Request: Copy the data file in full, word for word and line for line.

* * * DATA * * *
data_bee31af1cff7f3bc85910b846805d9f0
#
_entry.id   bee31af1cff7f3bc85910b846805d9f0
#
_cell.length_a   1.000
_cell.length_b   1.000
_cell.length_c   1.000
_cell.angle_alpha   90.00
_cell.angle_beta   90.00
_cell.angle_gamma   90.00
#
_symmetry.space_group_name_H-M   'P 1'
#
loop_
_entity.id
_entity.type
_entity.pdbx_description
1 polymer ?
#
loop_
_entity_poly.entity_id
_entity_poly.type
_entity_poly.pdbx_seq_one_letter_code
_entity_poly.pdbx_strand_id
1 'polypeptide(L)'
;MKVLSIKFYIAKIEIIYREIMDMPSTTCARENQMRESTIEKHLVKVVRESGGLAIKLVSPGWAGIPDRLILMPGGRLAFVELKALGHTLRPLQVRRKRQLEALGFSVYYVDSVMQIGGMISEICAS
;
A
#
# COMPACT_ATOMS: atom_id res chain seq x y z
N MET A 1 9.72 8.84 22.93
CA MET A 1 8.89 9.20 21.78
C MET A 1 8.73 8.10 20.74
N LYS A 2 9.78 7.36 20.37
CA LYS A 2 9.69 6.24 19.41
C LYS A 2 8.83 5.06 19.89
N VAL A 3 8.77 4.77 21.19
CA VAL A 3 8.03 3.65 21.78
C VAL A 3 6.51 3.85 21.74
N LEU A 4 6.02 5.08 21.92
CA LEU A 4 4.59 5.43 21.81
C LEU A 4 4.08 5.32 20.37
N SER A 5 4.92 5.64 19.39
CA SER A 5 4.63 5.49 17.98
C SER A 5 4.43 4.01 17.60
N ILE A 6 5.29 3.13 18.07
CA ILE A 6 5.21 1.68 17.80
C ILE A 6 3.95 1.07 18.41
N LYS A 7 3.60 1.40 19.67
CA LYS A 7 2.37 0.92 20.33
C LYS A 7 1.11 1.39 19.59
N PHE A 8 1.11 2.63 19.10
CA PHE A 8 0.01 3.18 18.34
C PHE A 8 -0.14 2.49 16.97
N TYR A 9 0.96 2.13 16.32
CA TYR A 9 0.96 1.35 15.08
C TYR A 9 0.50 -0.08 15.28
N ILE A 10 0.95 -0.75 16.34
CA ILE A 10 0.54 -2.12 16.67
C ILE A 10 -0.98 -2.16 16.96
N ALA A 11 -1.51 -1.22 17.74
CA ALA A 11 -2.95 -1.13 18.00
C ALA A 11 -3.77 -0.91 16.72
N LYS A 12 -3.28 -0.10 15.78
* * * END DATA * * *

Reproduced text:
data_bee31af1cff7f3bc85910b846805d9f0
#
_entry.id   bee31af1cff7f3bc85910b846805d9f0
#
_cell.length_a   1.000
_cell.length_b   1.000
_cell.length_c   1.000
_cell.angle_alpha   90.00
_cell.angle_beta   90.00
_cell.angle_gamma   90.00
#
_symmetry.space_group_name_H-M   'P 1'
#
loop_
_entity.id
_entity.type
_entity.pdbx_description
1 polymer ?
#
loop_
_entity_poly.entity_id
_entity_poly.type
_entity_poly.pdbx_seq_one_letter_code
_entity_poly.pdbx_strand_id
1 'polypeptide(L)'
;MKVLSIKFYIAKIEIIYREIMDMPSTTCARENQMRESTIEKHLVKVVRESGGLAIKLVSPGWAGIPDRLILMPGGRLAFVELKALGHTLRPLQVRRKRQLEALGFSVYYVDSVMQIGGMISEICAS
;
A
#
# COMPACT_ATOMS: atom_id res chain seq x y z
N MET A 1 9.72 8.84 22.93
CA MET A 1 8.89 9.20 21.78
C MET A 1 8.73 8.10 20.74
N LYS A 2 9.78 7.36 20.37
CA LYS A 2 9.69 6.24 19.41
C LYS A 2 8.83 5.06 19.89
N VAL A 3 8.77 4.77 21.19
CA VAL A 3 8.03 3.65 21.78
C VAL A 3 6.51 3.85 21.74
N LEU A 4 6.02 5.08 21.92
CA LEU A 4 4.59 5.43 21.81
C LEU A 4 4.08 5.32 20.37
N SER A 5 4.92 5.64 19.39
CA SER A 5 4.63 5.49 17.98
C SER A 5 4.43 4.01 17.60
N ILE A 6 5.29 3.13 18.07
CA ILE A 6 5.21 1.68 17.80
C ILE A 6 3.95 1.07 18.41
N LYS A 7 3.60 1.40 19.67
CA LYS A 7 2.37 0.92 20.33
C LYS A 7 1.11 1.39 19.59
N PHE A 8 1.11 2.63 19.10
CA PHE A 8 0.01 3.18 18.34
C PHE A 8 -0.14 2.49 16.97
N TYR A 9 0.96 2.13 16.32
CA TYR A 9 0.96 1.35 15.08
C TYR A 9 0.50 -0.08 15.28
N ILE A 10 0.95 -0.75 16.34
CA ILE A 10 0.54 -2.12 16.67
C ILE A 10 -0.98 -2.16 16.96
N ALA A 11 -1.51 -1.22 17.74
CA ALA A 11 -2.95 -1.13 18.00
C ALA A 11 -3.77 -0.91 16.72
N LYS A 12 -3.28 -0.10 15.78